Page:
Case 6 TONIA MOTORBIKES: A CASE OF CHINESE PIRACY Tonia Motorbikes is the third largest manufacturer of motorized scooters in Japan. The company sells its product, a 125cc vehicle in Japan, Taiwan, Korea, Vietnam, and other Asian markets. In an effort to reduce labor costs and to penetrate the Chinese market, Kenichi Hoskia, CEO of Tonia, decided to establish a manufacturing operation on the Chinese mainland. Tonia invested $17 million in a state-of-the-art production facility. The Chinese government had insisted on Tonia making a major commitment in order to enter China, including the establishment of a facility equipped with Tonia's most advanced manufacturing technology.

Tonia formed a joint venture with China's Happy Motors, a large, state-owned motorbike manufacturer. Tonia was required to share its technology secrets with Happy as a condition of the joint venture agreement. At first Kenichi resisted; however, the Chinese government assured him that it was in the best interests of both partners to keep the information secret. The Chinese government guaranteed that no one outside the partnership would be allowed access to any of Tonia's trade secrets. Since this guarantee came from high levels of the Chinese government, Kenichi felt more comfortable letting Happy Motors gain insight into the recent advances Tonia had made in small engine design.

The thought of a market with 1.25 billion consumers was also a factor in his decision to share critical trade information. After only five months of producing motorbikes in China, a Tonia employee noticed the Tonia 125 model being sold over the Internet for $1200. Since the machine sold for $2,400 in Japan and $1,600 in China, the employee questioned how a new bike could be sold so cheaply. Further investigation led Tonia to Yiwu, China, where the seller was located, ft was learned that Yiwu is the counterfeit capital of China—a place where counterfeiters from all over the country come to distribute their goods. Upon investigation, Tonia employees learned that the motorbikes being sold under the Tonia brand name were indeed counterfeit products. With the help of an investigator in China, Tonia learned that not only were counterfeit bikes being sold in China, but that they were being exported to other Asian countries and some were even being exported to the United States and Europe. It was obvious to Kenichi that someone at Happy Motors had sold Tonia's technology. Not only was Tonia losing sales due to the counterfeit goods, but Kenichi also worried that if the quality of the product were inferior, consumers in important markets would be lost for future sales. Kenichi feared that if this situation were left unchecked, the potential existed to ruin the strong brand name Tonia had established. Kenichi continued to investigate the source of the counterfeited goods but was unable to determine where the products were being manufactured.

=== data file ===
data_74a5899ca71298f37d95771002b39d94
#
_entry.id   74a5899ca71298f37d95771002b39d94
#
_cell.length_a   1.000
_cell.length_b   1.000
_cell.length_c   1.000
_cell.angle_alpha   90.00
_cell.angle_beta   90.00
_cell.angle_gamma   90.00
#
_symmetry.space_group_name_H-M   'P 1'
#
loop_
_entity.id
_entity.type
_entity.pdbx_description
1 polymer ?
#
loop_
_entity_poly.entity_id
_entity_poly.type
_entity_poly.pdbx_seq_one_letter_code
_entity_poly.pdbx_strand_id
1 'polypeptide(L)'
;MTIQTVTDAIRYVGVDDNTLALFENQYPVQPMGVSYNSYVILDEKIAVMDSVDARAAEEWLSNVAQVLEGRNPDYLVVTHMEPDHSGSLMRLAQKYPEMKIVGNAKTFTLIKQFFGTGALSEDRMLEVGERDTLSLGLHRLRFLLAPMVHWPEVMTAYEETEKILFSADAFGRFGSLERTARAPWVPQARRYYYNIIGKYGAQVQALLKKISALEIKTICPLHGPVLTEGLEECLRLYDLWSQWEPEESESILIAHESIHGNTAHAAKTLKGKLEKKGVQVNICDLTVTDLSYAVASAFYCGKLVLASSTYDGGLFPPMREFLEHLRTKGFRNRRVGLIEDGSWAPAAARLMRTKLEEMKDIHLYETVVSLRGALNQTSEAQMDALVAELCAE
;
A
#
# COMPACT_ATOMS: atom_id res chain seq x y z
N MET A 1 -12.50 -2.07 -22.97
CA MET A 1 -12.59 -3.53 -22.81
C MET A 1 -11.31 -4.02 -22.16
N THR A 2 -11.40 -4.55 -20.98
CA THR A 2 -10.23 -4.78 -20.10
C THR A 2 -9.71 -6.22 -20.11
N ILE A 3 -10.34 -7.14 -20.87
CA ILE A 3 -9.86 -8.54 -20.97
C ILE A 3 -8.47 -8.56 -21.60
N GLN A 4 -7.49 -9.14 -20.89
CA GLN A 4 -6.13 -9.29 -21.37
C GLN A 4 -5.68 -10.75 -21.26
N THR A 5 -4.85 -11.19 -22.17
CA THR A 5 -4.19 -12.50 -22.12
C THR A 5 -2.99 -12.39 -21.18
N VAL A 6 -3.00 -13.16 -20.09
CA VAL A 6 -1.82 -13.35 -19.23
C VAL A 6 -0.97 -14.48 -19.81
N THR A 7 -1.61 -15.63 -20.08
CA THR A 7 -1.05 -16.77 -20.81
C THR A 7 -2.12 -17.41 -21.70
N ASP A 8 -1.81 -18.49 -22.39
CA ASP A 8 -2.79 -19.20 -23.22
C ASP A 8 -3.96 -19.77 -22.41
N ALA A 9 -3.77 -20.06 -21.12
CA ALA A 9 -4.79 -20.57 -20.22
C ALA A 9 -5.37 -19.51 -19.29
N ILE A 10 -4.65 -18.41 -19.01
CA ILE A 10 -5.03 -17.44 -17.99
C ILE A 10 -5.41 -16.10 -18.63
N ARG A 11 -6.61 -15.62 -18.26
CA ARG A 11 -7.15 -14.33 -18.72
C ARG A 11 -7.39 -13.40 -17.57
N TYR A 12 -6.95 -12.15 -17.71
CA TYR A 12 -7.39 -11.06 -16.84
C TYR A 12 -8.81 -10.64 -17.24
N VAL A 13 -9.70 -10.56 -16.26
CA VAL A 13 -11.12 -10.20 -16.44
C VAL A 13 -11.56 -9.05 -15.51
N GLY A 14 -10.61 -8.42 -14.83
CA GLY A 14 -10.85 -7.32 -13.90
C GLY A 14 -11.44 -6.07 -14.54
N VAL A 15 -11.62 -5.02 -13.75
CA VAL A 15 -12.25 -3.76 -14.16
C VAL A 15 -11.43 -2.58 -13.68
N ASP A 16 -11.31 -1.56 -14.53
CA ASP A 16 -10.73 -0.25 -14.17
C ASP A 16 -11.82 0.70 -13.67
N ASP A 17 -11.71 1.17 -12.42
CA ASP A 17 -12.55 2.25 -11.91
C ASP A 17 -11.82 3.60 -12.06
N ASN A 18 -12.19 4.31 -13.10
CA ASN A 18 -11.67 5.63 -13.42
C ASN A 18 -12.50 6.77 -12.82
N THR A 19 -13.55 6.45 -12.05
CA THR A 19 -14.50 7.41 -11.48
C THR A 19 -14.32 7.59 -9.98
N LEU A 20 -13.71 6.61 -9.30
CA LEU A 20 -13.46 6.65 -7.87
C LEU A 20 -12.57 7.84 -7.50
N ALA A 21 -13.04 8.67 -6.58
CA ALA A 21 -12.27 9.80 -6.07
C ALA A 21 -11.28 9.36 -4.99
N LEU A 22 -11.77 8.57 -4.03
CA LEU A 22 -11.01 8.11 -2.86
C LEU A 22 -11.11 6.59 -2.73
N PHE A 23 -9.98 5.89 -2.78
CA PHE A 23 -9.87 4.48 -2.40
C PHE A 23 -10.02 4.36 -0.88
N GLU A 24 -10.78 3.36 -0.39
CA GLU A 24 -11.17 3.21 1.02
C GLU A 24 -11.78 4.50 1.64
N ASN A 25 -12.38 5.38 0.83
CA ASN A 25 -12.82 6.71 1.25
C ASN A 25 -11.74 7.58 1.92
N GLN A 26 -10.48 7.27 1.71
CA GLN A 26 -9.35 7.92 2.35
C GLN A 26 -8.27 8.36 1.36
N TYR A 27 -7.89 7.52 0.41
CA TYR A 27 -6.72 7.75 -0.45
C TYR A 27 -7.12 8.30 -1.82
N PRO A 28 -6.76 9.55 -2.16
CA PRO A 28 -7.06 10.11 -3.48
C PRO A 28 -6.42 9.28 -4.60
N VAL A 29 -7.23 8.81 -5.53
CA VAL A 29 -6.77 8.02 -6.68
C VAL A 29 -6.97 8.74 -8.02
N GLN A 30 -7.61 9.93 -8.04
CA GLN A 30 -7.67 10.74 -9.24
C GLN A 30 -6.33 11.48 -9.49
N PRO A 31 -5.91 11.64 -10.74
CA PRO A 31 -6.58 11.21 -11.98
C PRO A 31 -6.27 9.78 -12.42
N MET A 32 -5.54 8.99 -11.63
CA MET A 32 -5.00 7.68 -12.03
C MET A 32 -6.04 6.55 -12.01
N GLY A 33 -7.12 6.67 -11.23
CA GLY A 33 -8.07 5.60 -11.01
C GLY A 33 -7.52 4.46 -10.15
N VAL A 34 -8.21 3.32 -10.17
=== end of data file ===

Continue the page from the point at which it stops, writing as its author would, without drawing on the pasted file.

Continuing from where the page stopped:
Rumor had it that a former Taiwanese counterfeiter, who was expelled from Taiwan when the government cracked down on product piracy, had moved to the Guangdong province of China and was manufacturing Tonia brand scooters there. It was also rumored that this individual had connections with Chinese government officials; however, there was no proof that these rumors were true. After six months of investigation, Kenichi still could not determine the source of the counterfeit bikes and it was becoming clear that further investigation would probably not reveal the source. Kenichi did learn that, regardless of official government policy, product piracy was rampant in China. Weak laws, poor enforcement, and light penalties made counterfeiting a very lucrative and attractive business in China. Kenichi sat in his office and pondered his next move.

1. Do you find it conceivable that state-owned enterprises in China are engaging in product piracy? Explain.

2. What effect has China's entry into the World Trade Organization (WTO) had on product piracy?

3. What should Kenichi do about this problem?